Steve Wagner, Published October 07 2012
Wagner: Too much hard training can catch up to runnersBemidji, Minn.
It’s easy to get excited after a race and hurry to sign up for another. Maybe you’ve set a personal best, conquered a new distance or learned something about yourself to try in the next race. Or, if things didn’t go so well, you want to erase the memory of a bad or particularly challenging race.
Perhaps, you put in the training, but life ended up in the way – additional stresses at home or work, catching a cold or not-so-ideal travel – helped sink the race.
Depending on the motivation, it might seem tempting to jump into more hard training or another race in the near future.
There’s times when it makes sense and you can get away with it for a while.
But too much racing and hard training can catch up with any runner.
Personally, after racing 15 marathons in just over four years, the lack of proper rest has caught up with me. Buoyed by a number of personal records, and coming extremely close to that magic Boston Marathon qualifier, I continued to race and crank out hard training cycles, fearful I would lose my base and fitness.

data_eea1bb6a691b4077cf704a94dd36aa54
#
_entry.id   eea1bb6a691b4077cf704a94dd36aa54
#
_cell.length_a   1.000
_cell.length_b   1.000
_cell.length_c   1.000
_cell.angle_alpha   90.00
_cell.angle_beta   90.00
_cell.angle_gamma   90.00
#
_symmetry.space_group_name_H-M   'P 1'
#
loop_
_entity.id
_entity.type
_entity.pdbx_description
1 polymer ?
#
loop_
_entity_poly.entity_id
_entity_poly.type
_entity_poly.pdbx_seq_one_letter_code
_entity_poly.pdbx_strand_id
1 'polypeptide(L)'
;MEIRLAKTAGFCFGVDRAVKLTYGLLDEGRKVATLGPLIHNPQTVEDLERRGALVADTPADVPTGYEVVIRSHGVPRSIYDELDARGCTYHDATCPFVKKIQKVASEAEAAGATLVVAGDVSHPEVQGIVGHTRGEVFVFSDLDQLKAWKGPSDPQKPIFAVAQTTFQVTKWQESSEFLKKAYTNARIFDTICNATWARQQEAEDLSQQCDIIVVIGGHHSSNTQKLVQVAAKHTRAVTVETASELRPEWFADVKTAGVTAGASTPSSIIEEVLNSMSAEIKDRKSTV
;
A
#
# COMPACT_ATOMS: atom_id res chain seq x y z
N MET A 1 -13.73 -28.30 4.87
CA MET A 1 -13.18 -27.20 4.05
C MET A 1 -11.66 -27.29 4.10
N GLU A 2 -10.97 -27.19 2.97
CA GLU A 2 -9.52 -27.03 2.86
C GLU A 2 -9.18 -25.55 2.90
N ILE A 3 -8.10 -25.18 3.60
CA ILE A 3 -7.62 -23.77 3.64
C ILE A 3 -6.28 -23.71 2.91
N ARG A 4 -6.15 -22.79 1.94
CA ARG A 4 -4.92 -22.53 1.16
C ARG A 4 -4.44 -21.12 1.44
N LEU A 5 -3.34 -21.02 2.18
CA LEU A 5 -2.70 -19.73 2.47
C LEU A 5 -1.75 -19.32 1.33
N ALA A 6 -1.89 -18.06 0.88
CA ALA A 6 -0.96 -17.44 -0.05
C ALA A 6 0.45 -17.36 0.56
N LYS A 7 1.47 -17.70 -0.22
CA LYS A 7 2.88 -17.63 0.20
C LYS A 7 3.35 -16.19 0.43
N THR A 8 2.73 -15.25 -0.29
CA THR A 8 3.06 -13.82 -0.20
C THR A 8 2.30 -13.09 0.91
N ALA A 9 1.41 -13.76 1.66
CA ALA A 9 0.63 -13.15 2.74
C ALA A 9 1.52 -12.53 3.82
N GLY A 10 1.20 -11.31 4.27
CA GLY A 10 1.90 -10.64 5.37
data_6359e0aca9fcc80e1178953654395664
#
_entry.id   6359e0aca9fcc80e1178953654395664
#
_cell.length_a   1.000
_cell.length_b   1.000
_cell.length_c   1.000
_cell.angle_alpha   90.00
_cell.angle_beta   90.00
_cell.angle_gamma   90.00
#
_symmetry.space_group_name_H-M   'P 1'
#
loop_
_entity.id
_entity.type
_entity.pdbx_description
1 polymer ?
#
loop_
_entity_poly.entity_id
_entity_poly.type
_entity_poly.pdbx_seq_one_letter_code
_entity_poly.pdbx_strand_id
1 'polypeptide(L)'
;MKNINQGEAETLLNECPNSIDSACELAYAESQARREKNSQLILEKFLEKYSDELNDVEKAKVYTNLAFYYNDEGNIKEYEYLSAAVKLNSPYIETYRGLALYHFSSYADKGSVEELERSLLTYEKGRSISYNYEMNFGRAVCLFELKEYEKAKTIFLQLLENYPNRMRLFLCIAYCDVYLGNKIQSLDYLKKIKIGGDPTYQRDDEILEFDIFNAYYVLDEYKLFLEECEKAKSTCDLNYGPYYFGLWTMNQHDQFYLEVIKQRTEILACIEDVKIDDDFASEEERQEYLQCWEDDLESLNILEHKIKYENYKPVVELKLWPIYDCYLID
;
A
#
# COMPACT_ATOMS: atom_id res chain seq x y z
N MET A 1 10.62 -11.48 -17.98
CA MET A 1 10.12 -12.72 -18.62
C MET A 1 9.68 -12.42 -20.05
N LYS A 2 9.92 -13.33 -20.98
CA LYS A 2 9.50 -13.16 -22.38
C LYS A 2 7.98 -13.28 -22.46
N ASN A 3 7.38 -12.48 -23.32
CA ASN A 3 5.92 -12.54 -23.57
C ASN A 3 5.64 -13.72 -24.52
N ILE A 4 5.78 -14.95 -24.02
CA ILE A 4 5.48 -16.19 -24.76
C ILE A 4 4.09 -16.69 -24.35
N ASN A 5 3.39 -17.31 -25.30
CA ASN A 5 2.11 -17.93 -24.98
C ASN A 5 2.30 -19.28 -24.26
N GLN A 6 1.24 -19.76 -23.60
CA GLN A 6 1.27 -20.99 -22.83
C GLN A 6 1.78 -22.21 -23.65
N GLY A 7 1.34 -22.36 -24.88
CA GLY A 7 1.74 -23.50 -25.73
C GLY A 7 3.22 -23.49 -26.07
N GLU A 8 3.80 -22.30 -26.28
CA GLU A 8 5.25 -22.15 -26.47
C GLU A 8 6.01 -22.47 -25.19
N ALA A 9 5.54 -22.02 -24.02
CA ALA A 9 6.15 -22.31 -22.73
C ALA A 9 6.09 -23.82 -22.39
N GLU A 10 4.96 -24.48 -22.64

It didn’t help that my two fastest times came while injured.
Eventually, though, the hard running and constant marathon preparations left me suffering from overtraining syndrome – a constant burning in my legs, a loss of speed and difficulty finding the motivation for long runs. As runners, we’re used to having nagging injuries or pushing through discomfort. So that’s what I did.
A 1998 article on the subject by Dr. Mark Jenkins of Rice University sums up the fix: “The treatment… is rest. The longer the overtraining has occurred the more rest required. Therefore, early detection is very important.”
Nothing I’ve found printed since then offers another solution. For me, running has been an experiment of one, and after some diminishing returns, it’s time to reset and recover for the next big challenge.
Bemidji (Minn.) Pioneer Editor Steve Wagner writes a running blog, which can be found online at runningspud.areavoices.com. He can be reached via email at email@example.com.